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Documentary : Crossing Perilous Borders : A visitor to Bosnian territory held by Serbs encounters a weird drone of tension--and nightmarish memories.


KARLOVAC, Croatia — The jumping-off point is the Mreznica River, or at least it is one of them, one of dozens, really, where the line is drawn most visibly not by the clear water running below a bridge and represented by the thin blue line on the map, but by the wrecked and burned-out trucks shoved into the bridge's right-hand lane, and then by the shattered houses just beyond.

This is the beginning of "Indian Country," you could call it, in the spirit of old American Westerns, beyond which comes a certain terra incognita : open, silent spaces, buzzing summer heat and the possibility of the war party, stirred from their rest in the shade of the cottonwoods.

Actually, it is checkpoint country at first. Borderlands. The line between what might be called de facto Croatia, which is marked by the river behind, and territory ahead, which is a swath of Croatia taken by Serbian guns last year and which the Serbs prefer to call "the independent republic of Serbian Krajina."

It is also known on the maps of the U.N. Protection Force as Sector North, or sometimes, more informally, even facetiously, as "the forbidden zone." Up ahead, beyond a tangle of locally administered checkpoints, each marking a separate authority--Croatian police, Croatian army, then a space, then the Serbian Krajina police--the United Nations watches the road from sandbagged checkpoints. Nigerians, then Poles, then Nigerians again and a cluster of reassuringly efficient Danes.

And then, across another river, Bosnia.

Those cottonwoods, so to speak. The Chetniks--a term applied to World War II Serb partisans and worn proudly here still. Serbian-cleansed territory and dubious prison camps. Or, in another direction, the morning and evening whine and bang of artillery--and gathered refugees, leaning in the shade against grimy walls, waiting.

The Croatian officer back at that first bridge was fretful, a junior filling in on a Sunday morning. His men, in front of a bullet-chewed building, its gutters dangling crazily, lounged in the shade of umbrellas (advertising a local beer) liberated from some sidewalk cafe. The lieutenant worried over the exact ownership of the car (a hapless rental agency charging exorbitant rates), stalled, relented, just doing his job, and then helpfully suggested taking off the Croatian license plates. On to the next.

There is always a weird drone of tension that grows in the very idleness, the requisite passiveness, of these crossings, as though at some sonic frequency just above or below the level of hearing.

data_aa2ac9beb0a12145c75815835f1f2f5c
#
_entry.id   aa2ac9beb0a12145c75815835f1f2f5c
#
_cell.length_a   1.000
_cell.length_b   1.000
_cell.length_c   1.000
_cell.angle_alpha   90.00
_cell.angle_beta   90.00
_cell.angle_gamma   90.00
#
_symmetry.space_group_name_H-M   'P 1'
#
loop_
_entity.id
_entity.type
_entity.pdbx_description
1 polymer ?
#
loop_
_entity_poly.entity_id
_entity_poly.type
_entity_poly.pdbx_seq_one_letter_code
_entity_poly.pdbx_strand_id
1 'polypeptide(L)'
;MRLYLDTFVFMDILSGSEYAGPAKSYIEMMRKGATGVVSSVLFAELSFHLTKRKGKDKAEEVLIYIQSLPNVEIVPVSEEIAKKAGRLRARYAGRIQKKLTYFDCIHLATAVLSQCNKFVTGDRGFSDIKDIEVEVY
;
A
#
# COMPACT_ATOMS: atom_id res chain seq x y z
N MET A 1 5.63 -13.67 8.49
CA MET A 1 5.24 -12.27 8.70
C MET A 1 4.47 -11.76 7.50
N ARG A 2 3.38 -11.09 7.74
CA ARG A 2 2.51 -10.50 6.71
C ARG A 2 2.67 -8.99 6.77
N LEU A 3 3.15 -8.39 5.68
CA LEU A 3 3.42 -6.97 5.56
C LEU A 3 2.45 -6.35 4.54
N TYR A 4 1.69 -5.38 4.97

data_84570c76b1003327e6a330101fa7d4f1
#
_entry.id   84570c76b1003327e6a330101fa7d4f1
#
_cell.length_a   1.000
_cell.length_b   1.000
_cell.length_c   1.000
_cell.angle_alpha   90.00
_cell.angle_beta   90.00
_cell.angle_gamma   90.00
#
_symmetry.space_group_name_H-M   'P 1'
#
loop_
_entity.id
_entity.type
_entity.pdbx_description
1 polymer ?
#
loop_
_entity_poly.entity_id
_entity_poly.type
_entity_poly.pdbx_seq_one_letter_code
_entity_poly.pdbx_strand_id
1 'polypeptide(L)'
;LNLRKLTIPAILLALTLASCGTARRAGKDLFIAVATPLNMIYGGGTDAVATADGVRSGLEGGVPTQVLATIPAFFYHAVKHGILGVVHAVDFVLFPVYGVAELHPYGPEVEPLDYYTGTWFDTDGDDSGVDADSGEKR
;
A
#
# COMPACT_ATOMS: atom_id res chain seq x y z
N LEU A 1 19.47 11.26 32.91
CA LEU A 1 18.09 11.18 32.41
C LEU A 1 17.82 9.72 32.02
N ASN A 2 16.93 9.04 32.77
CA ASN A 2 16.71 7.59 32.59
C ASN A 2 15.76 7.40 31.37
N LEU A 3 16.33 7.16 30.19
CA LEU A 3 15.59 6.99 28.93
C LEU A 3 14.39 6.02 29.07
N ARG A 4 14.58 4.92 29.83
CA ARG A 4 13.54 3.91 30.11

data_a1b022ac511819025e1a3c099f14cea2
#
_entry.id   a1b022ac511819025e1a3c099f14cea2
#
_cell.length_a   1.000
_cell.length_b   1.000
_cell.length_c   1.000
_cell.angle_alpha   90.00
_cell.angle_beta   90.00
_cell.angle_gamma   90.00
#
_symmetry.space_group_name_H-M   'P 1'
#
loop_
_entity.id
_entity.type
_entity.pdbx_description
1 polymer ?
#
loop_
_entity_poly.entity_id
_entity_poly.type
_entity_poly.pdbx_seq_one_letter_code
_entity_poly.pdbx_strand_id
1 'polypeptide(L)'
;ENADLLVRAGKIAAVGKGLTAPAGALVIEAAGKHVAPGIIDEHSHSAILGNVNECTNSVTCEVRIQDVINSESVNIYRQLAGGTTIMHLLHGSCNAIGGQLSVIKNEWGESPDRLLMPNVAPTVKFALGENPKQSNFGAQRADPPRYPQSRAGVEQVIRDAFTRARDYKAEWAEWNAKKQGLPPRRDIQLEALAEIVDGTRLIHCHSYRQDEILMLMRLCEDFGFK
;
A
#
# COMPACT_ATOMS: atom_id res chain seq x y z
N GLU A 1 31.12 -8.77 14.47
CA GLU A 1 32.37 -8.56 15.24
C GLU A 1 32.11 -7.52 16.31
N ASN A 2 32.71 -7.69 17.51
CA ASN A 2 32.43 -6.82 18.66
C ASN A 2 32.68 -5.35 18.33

Borders seem to come with the job. I have crossed borders that I later had cause to regret crossing. I have crossed them, too, when I was not forced to regret it later but regretted it while I was doing it, at moments when that whine, or drone or whatever it is, was becoming too audible. These borders always suggest, beyond the tangible artifacts of geography, buildings and terrain, a certain mental boundary as well--beyond which lies a psychology, a febrile concentration, shimmering like the heat haze down the road.

There are many such crossings now in the fallen Humpty Dumpty of the former Yugoslav federation, and not all of them have been marked or arrive with adequate warning. In 14 months of fighting, about 30 journalists have been killed here and many more than that wounded. It is tough country and a nasty war, and many of the sides, particularly the Serbian side, do not like journalists very much and tend to take aim at them.

The Croatian town of Glina is on the road toward northern Bosnia, and a reminder. Now part of Sector North, Glina is in Serbian hands and is peaceful, although it looks underpopulated and depressed, like a town with a bad headache.

A little more than a year ago, the war was here, and one afternoon a German reporter was here too, looking for a way out of town. The bullet that killed him was like the straw a tornado drives into a tree trunk: It passed through the headlight of his car, along the fire wall of the engine, through the floorboard and into his inner thigh. It took 40 minutes for his driver to get to a hospital, and by that time he had bled to death.

That same day in Glina, a reporter for a Canadian newspaper was pinned down in a house for most of a day. His car, outside, had "PRESS" spelled out in black tape in letters two feet high, and he spent the afternoon watching the radio antenna on the car flick back and forth as the bullets struck it.

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